Today, 50 years after it was signed into law, what we call “Medicare” may be the most misunderstood program the government has. Since the annual “Open Enrollment” for the Medicare Advantage (MA) market just began, I thought this was a great time to review a few things about Medicare.
In the interest of protecting the health of senior citizens once their working years wound down, Congress created the Medicare Program in the mid-1960s with three specific goals:
- Create a trust fund that would endure throughout the ages for seniors’ healthcare.
- Use this trust fund to cover hospital costs, and then later, physician and outpatient costs, as well as prescription drug costs for seniors.
- Encourage equal treatment of all seniors, regardless of race, when they sought healthcare.
If you have worked since 1965, you and your employer have been contributing at least 1.5% of every paycheck into the Medicare Fund. If you contribute for at least 40 quarters of work during your lifetime, you are eligible for free Medicare Part A. Part A helps pays for things like hospital stays, skilled nursing, hospice and home health services. It does not, however, provide unlimited medical costs with no contributions from you. The current deductible, for example, is almost $1,300/year. Long hospital stays can generate very large member bills as well. If you are in the hospital for
- 0 through 60 days in a calendar year: $0/day extra coinsurance
- Day 61 through 90: $322/day extra coinsurance
- Day 91 and beyond: You must pay $644/day and use up your “lifetime reserve days,” of which you get 60.
- Run out of ‘lifetime reserve days’? You pay 100% of all hospital costs
Easy to see that even with Medicare, a person could end up owing a ton of money if he got really sick. What do most seniors do about these gaps in coverage? Stay tuned, there are a few more gaps to check out here.
Medicare Advantage (MA) plans provide comprehensive, wrap-around coverage that reduces what you might have to pay out-of-pocket for treatments that fall in the holes in Medicare Part A and B.
Medicare Part B covers medical services considered necessary to treat a disease or illness. This typically includes coverage for things like lab tests, surgeries and doctor visits. It also covers certain preventive services. Although Medicare Part B is pretty good insurance, it still has a premium ($121.80/month for most seniors this year), deductible ($166 this year) and requires 20% coinsurance WITH NO LIMIT beyond the deductible. Imagine you are having a serious illness, one that requires expensive outpatient treatments like dialysis or chemotherapy. Imagine being on the hook for 20% of that cost with no max out of pocket annually. That’s what you get with STANDARD Medicare Part B.
Happily, there are private solutions to these public problems.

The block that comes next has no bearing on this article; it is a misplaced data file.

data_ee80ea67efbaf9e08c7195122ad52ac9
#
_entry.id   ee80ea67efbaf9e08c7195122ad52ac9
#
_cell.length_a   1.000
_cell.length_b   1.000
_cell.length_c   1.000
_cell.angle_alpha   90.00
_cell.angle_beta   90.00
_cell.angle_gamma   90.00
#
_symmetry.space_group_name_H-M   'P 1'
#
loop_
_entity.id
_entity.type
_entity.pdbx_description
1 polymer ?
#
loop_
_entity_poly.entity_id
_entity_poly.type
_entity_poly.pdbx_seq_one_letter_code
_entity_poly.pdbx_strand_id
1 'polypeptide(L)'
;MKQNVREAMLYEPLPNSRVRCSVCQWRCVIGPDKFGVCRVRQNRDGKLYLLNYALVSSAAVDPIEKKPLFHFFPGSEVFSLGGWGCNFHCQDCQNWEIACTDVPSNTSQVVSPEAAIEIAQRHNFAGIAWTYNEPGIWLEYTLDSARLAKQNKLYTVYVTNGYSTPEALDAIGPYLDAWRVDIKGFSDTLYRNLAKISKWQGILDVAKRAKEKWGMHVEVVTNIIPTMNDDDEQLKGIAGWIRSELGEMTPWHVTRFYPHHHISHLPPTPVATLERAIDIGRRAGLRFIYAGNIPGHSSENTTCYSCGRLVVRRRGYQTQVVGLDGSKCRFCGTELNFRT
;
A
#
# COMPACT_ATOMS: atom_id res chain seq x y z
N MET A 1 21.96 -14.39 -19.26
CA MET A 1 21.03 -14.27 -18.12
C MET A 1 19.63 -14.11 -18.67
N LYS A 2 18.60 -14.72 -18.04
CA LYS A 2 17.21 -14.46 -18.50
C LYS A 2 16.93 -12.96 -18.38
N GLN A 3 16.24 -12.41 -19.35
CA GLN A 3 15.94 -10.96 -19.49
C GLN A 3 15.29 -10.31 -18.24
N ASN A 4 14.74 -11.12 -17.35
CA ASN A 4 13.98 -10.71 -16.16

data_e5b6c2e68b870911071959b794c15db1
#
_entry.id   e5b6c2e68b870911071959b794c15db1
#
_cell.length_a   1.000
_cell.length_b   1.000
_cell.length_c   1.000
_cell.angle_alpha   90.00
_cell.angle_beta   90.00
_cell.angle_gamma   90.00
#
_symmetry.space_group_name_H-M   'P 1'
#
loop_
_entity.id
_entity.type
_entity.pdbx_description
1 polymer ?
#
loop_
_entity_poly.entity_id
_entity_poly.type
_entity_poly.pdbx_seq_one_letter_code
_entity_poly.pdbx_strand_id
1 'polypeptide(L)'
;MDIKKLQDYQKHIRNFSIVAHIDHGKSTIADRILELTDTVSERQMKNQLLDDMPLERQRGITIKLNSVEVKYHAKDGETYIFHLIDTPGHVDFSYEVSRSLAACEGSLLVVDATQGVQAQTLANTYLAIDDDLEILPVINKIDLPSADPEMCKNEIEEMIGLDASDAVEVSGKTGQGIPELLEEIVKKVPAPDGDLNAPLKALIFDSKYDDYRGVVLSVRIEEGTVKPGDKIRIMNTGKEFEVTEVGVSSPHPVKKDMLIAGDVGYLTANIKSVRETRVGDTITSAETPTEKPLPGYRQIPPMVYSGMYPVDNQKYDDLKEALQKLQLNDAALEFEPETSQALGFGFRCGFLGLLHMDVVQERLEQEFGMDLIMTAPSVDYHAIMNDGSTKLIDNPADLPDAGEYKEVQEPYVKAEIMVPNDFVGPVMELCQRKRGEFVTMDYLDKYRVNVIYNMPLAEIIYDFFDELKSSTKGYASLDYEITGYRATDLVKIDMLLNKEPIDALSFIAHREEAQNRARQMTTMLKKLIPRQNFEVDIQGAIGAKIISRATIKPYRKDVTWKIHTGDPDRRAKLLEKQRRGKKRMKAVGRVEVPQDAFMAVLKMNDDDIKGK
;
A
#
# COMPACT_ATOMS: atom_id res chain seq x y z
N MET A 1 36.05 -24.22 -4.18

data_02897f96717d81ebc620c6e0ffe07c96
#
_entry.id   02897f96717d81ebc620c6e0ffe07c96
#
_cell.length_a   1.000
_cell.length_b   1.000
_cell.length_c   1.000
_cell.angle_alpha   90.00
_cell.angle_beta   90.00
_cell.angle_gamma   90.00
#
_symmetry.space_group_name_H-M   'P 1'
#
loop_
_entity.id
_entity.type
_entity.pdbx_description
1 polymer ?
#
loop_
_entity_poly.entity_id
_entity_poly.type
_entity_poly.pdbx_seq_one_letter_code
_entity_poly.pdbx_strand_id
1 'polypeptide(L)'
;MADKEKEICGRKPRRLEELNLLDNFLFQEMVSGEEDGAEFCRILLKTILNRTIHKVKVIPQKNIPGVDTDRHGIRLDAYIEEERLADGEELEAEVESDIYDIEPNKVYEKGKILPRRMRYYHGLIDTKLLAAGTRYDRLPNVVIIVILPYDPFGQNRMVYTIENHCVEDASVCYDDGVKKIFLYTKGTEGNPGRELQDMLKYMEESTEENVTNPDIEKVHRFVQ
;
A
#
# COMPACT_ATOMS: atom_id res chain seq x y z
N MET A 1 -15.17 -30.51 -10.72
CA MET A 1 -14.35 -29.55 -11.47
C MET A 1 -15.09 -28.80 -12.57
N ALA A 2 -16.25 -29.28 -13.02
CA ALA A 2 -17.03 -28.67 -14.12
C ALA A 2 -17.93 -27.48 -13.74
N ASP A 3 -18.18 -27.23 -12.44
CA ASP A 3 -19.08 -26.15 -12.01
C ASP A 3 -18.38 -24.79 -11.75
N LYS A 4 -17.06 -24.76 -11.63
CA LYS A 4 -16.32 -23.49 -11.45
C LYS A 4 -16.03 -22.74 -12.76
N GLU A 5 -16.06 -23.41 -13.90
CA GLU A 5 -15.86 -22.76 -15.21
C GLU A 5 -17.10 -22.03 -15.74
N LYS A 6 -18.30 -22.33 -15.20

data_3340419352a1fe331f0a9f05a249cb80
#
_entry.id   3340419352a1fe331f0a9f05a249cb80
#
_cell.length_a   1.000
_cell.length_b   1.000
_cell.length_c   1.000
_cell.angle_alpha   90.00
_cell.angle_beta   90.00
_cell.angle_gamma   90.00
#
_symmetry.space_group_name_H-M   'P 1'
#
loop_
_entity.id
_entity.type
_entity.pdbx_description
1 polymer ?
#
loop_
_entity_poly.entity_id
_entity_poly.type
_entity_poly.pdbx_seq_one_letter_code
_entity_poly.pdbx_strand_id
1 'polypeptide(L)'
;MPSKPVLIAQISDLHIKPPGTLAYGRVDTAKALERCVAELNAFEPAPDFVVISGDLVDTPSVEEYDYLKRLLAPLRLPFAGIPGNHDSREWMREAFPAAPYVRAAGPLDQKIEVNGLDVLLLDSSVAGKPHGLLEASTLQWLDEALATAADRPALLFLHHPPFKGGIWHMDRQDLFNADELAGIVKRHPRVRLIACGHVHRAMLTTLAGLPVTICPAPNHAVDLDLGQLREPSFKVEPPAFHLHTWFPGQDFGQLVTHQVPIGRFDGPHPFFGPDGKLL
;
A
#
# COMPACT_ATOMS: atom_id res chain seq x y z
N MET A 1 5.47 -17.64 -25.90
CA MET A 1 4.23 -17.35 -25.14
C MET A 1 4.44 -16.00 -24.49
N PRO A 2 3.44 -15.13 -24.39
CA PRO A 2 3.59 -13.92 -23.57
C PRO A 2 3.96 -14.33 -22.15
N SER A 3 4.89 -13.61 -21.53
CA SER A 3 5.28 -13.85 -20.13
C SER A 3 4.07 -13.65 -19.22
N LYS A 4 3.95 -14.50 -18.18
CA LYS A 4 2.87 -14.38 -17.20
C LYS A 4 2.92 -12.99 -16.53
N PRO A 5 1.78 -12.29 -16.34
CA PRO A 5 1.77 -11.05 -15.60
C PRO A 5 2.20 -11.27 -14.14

Medicare Advantage (MA) plans provide comprehensive, wrap-around coverage that reduces what you might have to pay out of pocket for treatments that fall in the holes in Medicare Part A and B. Many Medicare Advantage plans don’t have a monthly premium. In exchange, the member typically agrees to use a plan’s specific network of doctors and hospitals when they seek treatment.
By law, MA plans are required to have max out-of-pocket limits to protect seniors financially. Some MA plans even include prescription drug coverage (Part D), making it a true turnkey solution for a person turning 65. Carriers are even profit-limited by the federal government when they sell MA plans and their financials and performance tightly monitored. This is to ensure that “private Medicare” gives all the same protections (actually more in most cases) as standard government-issue Medicare.
And these MA programs have become VERY popular. By the end of this current Open Enrollment period, more than 18 million seniors will be enrolled in MA plans.
Medicare is an excellent basic federal health insurance program, now celebrating its 50th year of existence, and we should not take it for granted.
Another option for seniors is to stay on traditional Medicare Part A/B but buy a supplemental insurance policy to fill in all the gaps separately. This Medi-Gap coverage has been around for many years and is also quite popular. Imagine a policy that just covers all the expenses we listed above — the 20% coinsurance on Part B, the $322/day or $644/day a member pays for longer hospitals stays — Medi-gap plans would reduce those costs to $0. Because Medi-Gap insurance companies don’t take over for Medicare, but merely plug the holes, the plans require premium payments that increase with age. Over 20% of all Medicare members (around 10 million people) have a private Medi-gap coverage plan.
Lower-income seniors can be eligible to receive assistance with both premiums AND cost sharing through their state’s Medicaid programs. They are often called “dual eligibles” because they are members of both Medicare AND Medicaid at the same time. At any given time, another 20% of Medicare folks are “dual eligible” and being funded heavily for both premiums and any coinsurance or cost sharing through a state/federal partnership.
Add it up and standard, government-issue Medicare folks are few and far between. Roughly 52 million people are in Medicare today; 37 million of those either have a private Medicare plan or are dual eligibles, leaving only 15 million out there on “regular” Medicare.
The good news is, the current Medicare marketplace is both flexible and comprehensive for seniors, whether they prefer a straight, government solution, or a private one, choices abound. Medicare is an excellent basic federal health insurance program, now celebrating its 50th year of existence, and we should not take it for granted.